New low-income apartment homes near ASU bring hope to families
The 2008 recession was a period of struggle and great financial loss for many families in this country. My family was especially hit hard when my stepdad lost his job in 2009. Luckily, we we were not among the many families who lost their homes.
This was not the reality for many families in this country.
Although the economic recession officially ended years ago, the effects are still hurting many families. People are still trying to pay back loans taken from banks, the government or even just other close friends and family members. It was the worst economic condition since the Great Depression.
However, there is hope for many families in our neighborhood. As the school year comes to an end, my roommate and I have been searching for new apartments for next year. Along the Metro Light Rail, we noticed La Mesita apartments, meaning the little table in Spanish, which are modern looking with gray and neon green color schemes.
Little did we know that these apartments are actually a new project for low-income and homeless families. When the word "projects" or low-income housing is mentioned, most people think of run-down and forsaken buildings from the wrong side of town.
It is refreshing to see that a great organization has taken it upon themselves to place livable apartment homes along a major public transportation resource for people who may not be able to afford cars, apartments notwithstanding.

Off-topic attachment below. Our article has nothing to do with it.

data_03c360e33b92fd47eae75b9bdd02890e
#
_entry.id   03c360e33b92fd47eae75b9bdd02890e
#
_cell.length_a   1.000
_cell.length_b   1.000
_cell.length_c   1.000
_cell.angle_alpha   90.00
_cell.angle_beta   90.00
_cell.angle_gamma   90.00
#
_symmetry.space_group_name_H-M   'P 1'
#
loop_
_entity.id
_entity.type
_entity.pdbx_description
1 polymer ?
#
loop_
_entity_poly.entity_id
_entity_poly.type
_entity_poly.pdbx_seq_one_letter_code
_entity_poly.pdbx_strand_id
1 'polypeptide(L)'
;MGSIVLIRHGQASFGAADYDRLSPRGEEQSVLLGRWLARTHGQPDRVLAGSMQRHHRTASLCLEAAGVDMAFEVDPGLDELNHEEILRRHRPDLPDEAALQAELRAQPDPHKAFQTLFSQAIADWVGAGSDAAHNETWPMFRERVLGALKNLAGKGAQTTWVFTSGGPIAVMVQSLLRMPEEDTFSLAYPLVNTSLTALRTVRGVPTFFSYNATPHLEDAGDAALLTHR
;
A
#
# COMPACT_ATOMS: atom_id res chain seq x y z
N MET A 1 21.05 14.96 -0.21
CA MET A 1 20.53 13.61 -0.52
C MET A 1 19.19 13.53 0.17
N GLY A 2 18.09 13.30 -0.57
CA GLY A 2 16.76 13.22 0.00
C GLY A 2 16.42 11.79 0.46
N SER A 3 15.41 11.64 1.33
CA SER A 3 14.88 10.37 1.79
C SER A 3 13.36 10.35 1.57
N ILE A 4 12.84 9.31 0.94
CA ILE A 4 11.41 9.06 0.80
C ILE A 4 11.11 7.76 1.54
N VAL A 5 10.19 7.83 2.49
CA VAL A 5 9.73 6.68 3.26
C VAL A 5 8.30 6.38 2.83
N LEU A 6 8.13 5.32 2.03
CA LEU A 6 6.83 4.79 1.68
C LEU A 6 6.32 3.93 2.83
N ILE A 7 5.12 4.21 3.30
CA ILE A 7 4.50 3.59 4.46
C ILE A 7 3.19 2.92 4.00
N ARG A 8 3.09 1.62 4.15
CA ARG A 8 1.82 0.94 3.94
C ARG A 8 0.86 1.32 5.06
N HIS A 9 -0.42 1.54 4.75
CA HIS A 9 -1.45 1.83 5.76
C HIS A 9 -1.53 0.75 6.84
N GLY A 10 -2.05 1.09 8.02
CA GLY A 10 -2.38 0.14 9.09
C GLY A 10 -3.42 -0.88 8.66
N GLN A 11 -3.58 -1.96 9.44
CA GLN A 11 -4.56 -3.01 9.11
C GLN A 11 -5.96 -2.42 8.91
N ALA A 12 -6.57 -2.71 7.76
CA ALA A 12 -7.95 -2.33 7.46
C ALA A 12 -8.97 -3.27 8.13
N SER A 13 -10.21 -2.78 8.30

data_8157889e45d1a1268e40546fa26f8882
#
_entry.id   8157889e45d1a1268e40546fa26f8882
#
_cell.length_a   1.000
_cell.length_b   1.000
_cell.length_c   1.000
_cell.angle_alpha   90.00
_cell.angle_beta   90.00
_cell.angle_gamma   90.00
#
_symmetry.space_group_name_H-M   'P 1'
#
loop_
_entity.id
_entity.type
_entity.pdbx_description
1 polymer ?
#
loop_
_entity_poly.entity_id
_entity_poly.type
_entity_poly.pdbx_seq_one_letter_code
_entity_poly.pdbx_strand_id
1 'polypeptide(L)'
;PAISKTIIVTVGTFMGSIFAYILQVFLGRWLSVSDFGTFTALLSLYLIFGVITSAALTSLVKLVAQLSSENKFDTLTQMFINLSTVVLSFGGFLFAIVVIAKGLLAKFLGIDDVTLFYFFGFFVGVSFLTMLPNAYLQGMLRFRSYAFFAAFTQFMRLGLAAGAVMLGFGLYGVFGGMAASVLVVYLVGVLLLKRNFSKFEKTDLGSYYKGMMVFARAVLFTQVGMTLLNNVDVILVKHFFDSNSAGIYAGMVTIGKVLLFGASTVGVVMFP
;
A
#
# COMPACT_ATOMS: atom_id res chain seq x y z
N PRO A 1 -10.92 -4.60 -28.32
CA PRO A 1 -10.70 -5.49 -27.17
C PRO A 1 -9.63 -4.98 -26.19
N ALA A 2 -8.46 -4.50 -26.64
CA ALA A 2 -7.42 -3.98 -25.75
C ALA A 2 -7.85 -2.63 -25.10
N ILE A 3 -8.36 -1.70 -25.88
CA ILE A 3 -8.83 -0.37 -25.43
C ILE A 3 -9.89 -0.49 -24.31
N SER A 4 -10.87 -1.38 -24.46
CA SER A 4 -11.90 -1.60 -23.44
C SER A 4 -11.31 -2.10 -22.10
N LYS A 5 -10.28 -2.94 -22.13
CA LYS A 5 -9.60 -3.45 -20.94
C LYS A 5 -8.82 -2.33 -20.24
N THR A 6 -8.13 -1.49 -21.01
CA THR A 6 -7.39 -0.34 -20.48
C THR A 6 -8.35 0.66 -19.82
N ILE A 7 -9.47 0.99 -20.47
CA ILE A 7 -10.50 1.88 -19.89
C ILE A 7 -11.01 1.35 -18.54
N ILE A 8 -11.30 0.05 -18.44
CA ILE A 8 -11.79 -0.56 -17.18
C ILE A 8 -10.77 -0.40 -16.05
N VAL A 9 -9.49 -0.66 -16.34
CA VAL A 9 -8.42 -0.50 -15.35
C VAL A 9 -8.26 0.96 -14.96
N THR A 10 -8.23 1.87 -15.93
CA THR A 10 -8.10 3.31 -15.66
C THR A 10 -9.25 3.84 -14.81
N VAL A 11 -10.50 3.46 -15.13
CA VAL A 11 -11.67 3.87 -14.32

Kudos to the city of Mesa, which supported A New Leaf and its project to renovate a decrepit motel from the Truman era. The city committed money and resources to ensure A New Leaf could successfully rebuild this apartment complex.
However, what makes me happy to see is that these families will not only be given a decent place to create a home, they will be given the dignity all people deserve. The government needs to support more organizations such as A New Leaf which turn out good homes, not some shack for mediocre living.
People deserve a fair shot. People deserve the respect and dignity to have access to public transportation, habitable places to live and resources to get their lives on track. La Mesita apartments will provide all of this.
One of the best things about these apartments is that they will have access to mental heath counseling and personal finance advising.
We need more of this. We need politicians who support organizations and projects such as these. The first step to reversing the effects of the recession and getting people back on their feet are immediate access to basic living standards for the 21st century.
It is unfair for a world-class university to be a few miles away with many great resources when the surrounding community still suffers.
Hopefully municipal governments begin to give as much money to building respectable housing for their low-income residents as they give to building new shopping centers.
Reach the columnist at firstname.lastname@example.org or follow him on Twitter @gilromeo92
Editor's note: The opinion presented in this column is the author's and does not imply any endorsement from The State Press or its editors.